3. Classism In a nutshell it’s a sense of entitlement, or even the need to look down on someone else. This is especially prevalent in South American countries like Brazil and Colombia, where there exists large wealth disparities. Classism is a lot like passive discrimination. People like this treat anyone with less social status or money, as being “beneath them” and treats them that way. Not all of the upper class suffer this malady, but it is more common among social climbers and new money. Truthfully, not everyone is like this. But, I had some difficult experiences while teaching English for a private school. It was very hurtful and frustrating.
2. Colombian Food A well known dish of the coffee axis region, the Bandeja Paisa will give you an artery clogging mountain of greasy fried goodness. Ground beef, chicharron, sausage, avocado, arepa, beans, fried banana and rice. Do not ask for steamed vegetables, or expect a “real” salad, they will laugh. The Bandeja Paisa is not for the faint of heart. Good for sharing. After a few years of this, you will feel bored with their bland and subtle flavors, or you won’t.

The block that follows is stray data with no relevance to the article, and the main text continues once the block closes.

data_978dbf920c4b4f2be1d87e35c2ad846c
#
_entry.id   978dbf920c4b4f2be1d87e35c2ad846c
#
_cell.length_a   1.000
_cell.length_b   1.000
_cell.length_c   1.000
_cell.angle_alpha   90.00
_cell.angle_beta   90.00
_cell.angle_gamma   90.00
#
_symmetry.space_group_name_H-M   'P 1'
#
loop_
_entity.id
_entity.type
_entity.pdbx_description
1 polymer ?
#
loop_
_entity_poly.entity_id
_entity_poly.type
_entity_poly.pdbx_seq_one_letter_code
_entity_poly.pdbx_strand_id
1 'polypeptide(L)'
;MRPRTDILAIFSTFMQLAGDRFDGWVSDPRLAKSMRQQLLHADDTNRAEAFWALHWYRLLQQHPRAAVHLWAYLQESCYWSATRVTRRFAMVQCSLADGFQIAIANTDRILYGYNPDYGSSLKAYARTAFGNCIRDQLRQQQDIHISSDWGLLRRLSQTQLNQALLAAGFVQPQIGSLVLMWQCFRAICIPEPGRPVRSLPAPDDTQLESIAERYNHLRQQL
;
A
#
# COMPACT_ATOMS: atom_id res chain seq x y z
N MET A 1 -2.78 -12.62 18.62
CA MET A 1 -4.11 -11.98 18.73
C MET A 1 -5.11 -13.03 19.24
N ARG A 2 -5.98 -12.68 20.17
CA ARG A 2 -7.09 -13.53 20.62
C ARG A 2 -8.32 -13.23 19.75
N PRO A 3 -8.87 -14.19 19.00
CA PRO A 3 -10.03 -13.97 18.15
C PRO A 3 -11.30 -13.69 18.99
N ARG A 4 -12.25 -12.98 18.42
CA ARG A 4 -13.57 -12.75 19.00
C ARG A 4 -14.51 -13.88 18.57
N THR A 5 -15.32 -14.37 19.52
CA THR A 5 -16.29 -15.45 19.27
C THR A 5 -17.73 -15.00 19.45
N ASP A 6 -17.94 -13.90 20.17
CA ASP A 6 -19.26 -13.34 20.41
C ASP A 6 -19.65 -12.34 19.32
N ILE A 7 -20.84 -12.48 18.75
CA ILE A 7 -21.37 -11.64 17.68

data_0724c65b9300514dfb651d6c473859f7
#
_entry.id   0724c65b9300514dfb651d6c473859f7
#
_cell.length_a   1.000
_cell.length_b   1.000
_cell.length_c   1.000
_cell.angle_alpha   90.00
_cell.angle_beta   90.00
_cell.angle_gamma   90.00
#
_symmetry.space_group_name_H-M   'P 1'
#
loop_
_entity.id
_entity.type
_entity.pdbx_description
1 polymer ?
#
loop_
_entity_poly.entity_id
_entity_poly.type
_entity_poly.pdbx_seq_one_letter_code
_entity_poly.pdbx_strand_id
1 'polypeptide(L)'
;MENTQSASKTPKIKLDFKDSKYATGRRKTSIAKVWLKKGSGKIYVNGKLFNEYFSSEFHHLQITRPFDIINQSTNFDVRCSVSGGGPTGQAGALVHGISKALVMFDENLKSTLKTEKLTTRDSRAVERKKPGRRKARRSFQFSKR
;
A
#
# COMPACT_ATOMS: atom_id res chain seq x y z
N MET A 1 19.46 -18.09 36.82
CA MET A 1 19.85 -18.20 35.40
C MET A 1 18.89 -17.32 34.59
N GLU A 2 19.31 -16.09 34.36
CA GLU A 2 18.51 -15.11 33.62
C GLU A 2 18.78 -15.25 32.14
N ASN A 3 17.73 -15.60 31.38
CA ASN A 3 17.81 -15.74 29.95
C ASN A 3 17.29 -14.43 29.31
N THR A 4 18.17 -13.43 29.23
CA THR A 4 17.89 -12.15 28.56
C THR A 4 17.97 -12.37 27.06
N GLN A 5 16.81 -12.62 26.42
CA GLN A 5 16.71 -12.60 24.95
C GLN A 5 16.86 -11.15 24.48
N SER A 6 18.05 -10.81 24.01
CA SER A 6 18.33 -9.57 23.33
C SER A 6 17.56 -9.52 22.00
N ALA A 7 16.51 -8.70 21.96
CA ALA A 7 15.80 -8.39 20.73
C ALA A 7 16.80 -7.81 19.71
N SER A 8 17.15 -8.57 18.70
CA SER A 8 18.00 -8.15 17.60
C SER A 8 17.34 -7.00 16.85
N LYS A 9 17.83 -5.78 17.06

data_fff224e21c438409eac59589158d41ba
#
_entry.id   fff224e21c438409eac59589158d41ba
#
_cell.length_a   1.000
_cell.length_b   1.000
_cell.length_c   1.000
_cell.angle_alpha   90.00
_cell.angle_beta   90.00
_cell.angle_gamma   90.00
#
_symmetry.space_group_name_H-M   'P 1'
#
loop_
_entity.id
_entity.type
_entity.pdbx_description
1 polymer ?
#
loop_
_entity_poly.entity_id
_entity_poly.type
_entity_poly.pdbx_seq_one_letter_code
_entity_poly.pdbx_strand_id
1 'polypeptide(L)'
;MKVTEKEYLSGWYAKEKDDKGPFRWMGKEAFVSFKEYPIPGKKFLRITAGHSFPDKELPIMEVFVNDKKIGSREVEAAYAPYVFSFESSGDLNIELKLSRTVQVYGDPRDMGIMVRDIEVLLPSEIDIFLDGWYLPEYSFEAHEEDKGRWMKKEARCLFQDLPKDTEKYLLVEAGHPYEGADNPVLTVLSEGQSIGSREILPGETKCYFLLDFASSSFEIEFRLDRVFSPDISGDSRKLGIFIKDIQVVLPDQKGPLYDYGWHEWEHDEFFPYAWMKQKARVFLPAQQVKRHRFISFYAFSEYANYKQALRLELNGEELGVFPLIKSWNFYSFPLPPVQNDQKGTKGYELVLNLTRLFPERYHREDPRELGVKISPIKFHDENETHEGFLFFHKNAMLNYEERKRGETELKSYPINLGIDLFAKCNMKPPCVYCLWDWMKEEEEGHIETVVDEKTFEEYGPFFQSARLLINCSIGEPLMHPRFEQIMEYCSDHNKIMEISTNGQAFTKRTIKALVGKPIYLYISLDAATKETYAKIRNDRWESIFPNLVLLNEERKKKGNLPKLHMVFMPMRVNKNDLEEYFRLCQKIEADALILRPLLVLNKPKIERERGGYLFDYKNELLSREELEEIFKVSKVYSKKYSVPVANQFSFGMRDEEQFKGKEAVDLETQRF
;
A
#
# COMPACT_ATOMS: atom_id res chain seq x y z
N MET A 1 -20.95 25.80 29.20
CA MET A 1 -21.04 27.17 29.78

1. Culture Shock The clash of one lifestyle or mode of beliefs which comes head to head with another. Side effects include: feeling of insecurity or homesickness, arguments/disagreements/fights resulting from the intermix of culture habits. You might feel strange, upset, anxious and worried. This is totally normal for expats or travelers. The symptoms range from mild disappointment, to crying on the phone to mom. For me culture shock hit in the form of a room-mate who always said “I know you Americans….and then “x,” before giving me her opinion and telling me a rule. The woman was crazy, but it made me a lot tougher, and taught me a lot about culture shock.
There it is. Things that annoyed me in Colombia. Remember, this only a list of interesting facts so take it all with a grain of salt. The strange things which happen to us on our journey through life inspire, annoy, teach, and remind us to always try to stay open minded. Feel free to comment below about experiences you have had. Because sometimes the best therapy, is to just get it all out there, forgive, then move on. Go ahead!